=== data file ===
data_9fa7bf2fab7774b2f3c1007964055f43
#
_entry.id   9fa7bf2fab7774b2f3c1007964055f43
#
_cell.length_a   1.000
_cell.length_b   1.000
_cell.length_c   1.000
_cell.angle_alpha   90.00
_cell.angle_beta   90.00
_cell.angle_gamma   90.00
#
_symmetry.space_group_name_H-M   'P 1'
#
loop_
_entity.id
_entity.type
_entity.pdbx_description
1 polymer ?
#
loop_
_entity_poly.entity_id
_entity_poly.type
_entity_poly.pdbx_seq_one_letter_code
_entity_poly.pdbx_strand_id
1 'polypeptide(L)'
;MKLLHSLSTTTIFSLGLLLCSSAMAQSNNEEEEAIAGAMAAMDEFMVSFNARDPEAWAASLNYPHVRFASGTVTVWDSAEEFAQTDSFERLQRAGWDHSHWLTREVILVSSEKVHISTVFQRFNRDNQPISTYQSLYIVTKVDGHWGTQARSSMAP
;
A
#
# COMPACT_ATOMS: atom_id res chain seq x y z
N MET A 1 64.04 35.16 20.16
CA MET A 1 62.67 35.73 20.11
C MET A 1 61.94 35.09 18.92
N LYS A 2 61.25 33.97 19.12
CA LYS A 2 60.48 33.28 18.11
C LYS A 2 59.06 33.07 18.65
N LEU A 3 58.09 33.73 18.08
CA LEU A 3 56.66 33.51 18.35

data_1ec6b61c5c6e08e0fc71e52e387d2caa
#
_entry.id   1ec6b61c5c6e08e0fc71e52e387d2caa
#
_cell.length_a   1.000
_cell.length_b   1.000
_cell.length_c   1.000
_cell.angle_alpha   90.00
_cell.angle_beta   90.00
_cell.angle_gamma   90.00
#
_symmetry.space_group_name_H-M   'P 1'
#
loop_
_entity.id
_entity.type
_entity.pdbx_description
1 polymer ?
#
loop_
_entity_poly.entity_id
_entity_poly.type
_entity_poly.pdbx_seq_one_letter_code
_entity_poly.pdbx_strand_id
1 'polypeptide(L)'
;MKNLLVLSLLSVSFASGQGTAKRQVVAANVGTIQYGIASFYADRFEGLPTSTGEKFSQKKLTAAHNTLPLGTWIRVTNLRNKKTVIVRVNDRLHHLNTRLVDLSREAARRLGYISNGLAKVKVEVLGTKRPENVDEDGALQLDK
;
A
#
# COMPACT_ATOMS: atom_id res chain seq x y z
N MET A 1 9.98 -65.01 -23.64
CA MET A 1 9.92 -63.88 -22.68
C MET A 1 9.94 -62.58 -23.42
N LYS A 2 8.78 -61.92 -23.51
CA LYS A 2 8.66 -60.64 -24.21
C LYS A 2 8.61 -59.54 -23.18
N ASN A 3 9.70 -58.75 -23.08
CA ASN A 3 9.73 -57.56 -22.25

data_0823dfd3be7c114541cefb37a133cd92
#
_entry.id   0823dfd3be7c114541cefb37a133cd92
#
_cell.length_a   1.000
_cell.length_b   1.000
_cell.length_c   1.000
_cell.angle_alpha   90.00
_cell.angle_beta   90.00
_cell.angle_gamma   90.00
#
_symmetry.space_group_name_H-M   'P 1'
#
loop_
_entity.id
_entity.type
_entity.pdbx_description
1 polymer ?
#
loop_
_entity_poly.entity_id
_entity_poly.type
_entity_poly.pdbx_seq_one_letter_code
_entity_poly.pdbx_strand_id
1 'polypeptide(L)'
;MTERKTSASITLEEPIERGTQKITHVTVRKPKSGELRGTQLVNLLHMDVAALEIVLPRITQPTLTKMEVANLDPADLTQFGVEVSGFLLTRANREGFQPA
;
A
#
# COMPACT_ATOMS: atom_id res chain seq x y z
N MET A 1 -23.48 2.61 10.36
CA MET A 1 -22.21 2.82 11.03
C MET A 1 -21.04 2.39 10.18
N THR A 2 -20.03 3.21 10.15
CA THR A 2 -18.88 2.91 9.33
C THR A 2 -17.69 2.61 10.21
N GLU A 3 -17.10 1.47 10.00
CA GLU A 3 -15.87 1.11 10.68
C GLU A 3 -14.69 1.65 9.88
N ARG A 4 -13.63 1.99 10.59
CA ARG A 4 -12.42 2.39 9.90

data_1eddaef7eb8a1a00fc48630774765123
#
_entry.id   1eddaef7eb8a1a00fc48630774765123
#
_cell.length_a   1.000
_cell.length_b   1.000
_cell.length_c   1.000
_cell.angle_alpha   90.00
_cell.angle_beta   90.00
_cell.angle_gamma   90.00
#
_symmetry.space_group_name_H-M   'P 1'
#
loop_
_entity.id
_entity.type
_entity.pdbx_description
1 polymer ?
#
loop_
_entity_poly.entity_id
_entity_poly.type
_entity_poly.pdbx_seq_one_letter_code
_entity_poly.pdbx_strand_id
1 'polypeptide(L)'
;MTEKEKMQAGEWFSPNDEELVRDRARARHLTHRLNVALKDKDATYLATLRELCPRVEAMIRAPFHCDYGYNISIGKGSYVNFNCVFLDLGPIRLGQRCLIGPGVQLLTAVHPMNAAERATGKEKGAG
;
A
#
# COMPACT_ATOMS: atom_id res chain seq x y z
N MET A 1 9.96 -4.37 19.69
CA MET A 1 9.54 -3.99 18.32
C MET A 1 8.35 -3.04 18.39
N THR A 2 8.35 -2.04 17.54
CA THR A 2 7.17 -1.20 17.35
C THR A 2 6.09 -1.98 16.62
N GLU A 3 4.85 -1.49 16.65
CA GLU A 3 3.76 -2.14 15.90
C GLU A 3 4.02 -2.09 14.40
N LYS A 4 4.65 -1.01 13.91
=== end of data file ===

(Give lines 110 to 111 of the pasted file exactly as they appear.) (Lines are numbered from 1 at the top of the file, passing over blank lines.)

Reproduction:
N THR A 2 -20.03 3.21 10.15
CA THR A 2 -18.88 2.91 9.33